Diseases and Conditions

Know how to prevent, treat and control the symptoms of various diseases and medical conditions. We explain what's happening in your body when disease strikes, and what you can do to feel better faster.

Topics to Explore

Learn More / Page 3

Keeping Zika Out of the U.S. Blood Supply

The FDA is recommending that all blood donations start being tested for Zika virus in the next 12 weeks. But what about the blood already on hand? What happens to that?

4 Occupations Prone to Sinus Trouble

For most people, sinuses are only really a problem in the spring and fall, when allergies, colds and flu take over. But for an unlucky few, sinus pressure and pain come with the job.

Why do sinus problems get worse during air travel?

Throw some germy surfaces into a mix of dry air and a pressurized cabin, and you have a recipe for sinus misery.

Understanding Sinus Congestion

When your sinuses are clogged and you can't breathe, it might help to know how those cavities work. Over-the-counter decongestants help, too.

First New Asthma Pill in 20 Years Could Replace Inhalers

One in 12 U.S. adults has asthma, says the CDC. That's a lot of people who might be very interested in a new treatment for this serious health problem.

10 Diseases Named After People

Naming a disease after a person makes it more memorable than giving it a bland technical moniker. It's also a good way to pay tribute to its discoverer. Who were the people that gave their names to Parkinson's, Alzheimer's and other diseases?

Nothing to Sneeze at: Allergies May Affect the Brain

There may be more going on with your body than just itchy eyes and a runny nose when you're dealing with seasonal allergies, a small new study finds.

Research Confirms Wheat Sensitivity That's Neither Celiac nor Allergic

People with non-celiac wheat sensitivity have a weakened intestinal barrier, which leads to a systemic immune response and a non-gluten protein may be to blame.

Daily TV Binge Watching Could Dramatically Shorten Your Life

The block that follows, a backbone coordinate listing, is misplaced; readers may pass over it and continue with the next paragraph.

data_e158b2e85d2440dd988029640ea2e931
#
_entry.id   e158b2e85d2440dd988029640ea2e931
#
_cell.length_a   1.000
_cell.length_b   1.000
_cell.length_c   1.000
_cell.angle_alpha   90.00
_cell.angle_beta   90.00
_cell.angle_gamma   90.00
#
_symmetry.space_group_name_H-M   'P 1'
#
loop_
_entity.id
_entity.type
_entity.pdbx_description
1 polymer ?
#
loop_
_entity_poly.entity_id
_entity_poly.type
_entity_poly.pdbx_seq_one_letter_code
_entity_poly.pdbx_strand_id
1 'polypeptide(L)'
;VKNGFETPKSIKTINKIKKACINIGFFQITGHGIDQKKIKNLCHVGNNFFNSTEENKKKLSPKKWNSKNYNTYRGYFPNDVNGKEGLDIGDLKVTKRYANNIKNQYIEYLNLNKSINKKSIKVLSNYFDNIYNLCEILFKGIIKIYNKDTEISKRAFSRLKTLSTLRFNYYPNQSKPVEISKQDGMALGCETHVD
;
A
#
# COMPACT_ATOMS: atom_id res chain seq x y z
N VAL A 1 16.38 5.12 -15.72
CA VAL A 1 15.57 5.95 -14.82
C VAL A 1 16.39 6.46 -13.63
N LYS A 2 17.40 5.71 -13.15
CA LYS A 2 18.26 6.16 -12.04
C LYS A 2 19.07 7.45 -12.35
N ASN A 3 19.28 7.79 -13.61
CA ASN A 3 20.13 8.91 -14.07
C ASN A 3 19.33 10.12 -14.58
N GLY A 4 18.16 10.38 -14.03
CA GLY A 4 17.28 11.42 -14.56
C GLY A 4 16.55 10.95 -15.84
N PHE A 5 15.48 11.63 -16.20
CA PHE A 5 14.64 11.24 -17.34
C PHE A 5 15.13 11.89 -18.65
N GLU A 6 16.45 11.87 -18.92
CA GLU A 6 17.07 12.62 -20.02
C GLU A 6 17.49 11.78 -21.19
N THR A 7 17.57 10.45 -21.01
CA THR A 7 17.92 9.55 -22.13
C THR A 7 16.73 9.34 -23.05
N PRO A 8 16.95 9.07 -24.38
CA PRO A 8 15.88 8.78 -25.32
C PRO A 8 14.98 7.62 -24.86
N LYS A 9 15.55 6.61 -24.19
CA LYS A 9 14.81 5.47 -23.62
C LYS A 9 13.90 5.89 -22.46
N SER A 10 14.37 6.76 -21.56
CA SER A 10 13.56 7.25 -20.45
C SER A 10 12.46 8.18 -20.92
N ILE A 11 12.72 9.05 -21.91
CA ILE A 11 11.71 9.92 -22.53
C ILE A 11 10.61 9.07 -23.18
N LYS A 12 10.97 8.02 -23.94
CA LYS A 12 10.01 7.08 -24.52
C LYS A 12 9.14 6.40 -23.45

We know that a sedentary lifestyle is not healthy. A new study finds specific pulmonary embolism risks in watching more than 2.5 hours of TV in a day.

The Top Contender for How You'll Likely Die

You know you're going to bid this planet farewell at some point, but what ultimately will cause your death? We have a good guess.

This Man Carried His 'Heart' in a Backpack for Over a Year

Thanks to a portable driver, Stan Larkin was able to live with an artificial heart out in the real world for 555 days.

Fighting One Person's Cancer With Another's Immune Cells

Modern cancer treatments can be almost as bad as the disease, but new immunotherapy research suggests we could optimize our own immune systems using donor T cells.

Researchers Analyze Google Data to Show Success of Chickenpox Vaccine

In countries where governments mandate vaccination against chickenpox, a new study finds, online searches for information about symptoms drop.

Brain Cancer Incidence Hasn't Risen Like Mobile Phone Use Has, Study Finds

The Australian study reviewed data from more than 34,000 subjects and looked at phone usage from 1987-2012 and compared it to recorded brain cancer cases from 1982-2012.

Goodbye to Allergies? Scientists Discover How to Trick Body's Immune System

New approach to treating allergies involves hiding allergen in friendly shell so immune system doesn't attack it.

Can Jet Hand Dryers Really Blast Out a Germ Cloud? Well, Yes and No

A new study finds noisy touch-free dryers like the Dyson Airblade can fill an entire room with airborne viruses. But "can" and "actually do" are different things.

Surprise! There's Such a Thing as Abdominal Migraine

If you've never heard of abdominal migraines, you're not alone. But your kid might experience them and, eventually, migraine headaches as an adult.

A New Cure for Cancer: Marriage

Scientists know that being married makes you more likely to survive cancer. Now they've discovered why.

Babies Can't Be Bribed, Unless the Payoff Is Right

A new study finds that babies are surprisingly willing to resist the dark side — to a certain point.

Marked at Birth: Your Birth Month, Allergies and DNA Are Linked

Although scientists knew that birth season affected people's allergy risk, they didn’t know why this happened. A new study gets us one step closer.

Blame That New Food Allergy on Your Transplant

A man inherited his sister's kiwifruit allergy after she donated some bone marrow cells to him, a study confirmed.

10 Ways That Doctors Treated Infections Before Antibiotics

With the rise of drug-resistant bacteria, scientists are taking a second look at infection treatments that were popular before antibiotics. Which ones might work today, and which ones are just quackery?

How Genetic Discrimination Works

Just how common is it for schools, jobs and insurers to turn people away based on their DNA?

Daily Coffee May Lower Risk of Both Liver Disease and Multiple Sclerosis

New studies find links between regular coffee intake and lowered risks for cirrhosis and multiple sclerosis, but you've got to drink a significant amount.


Recommended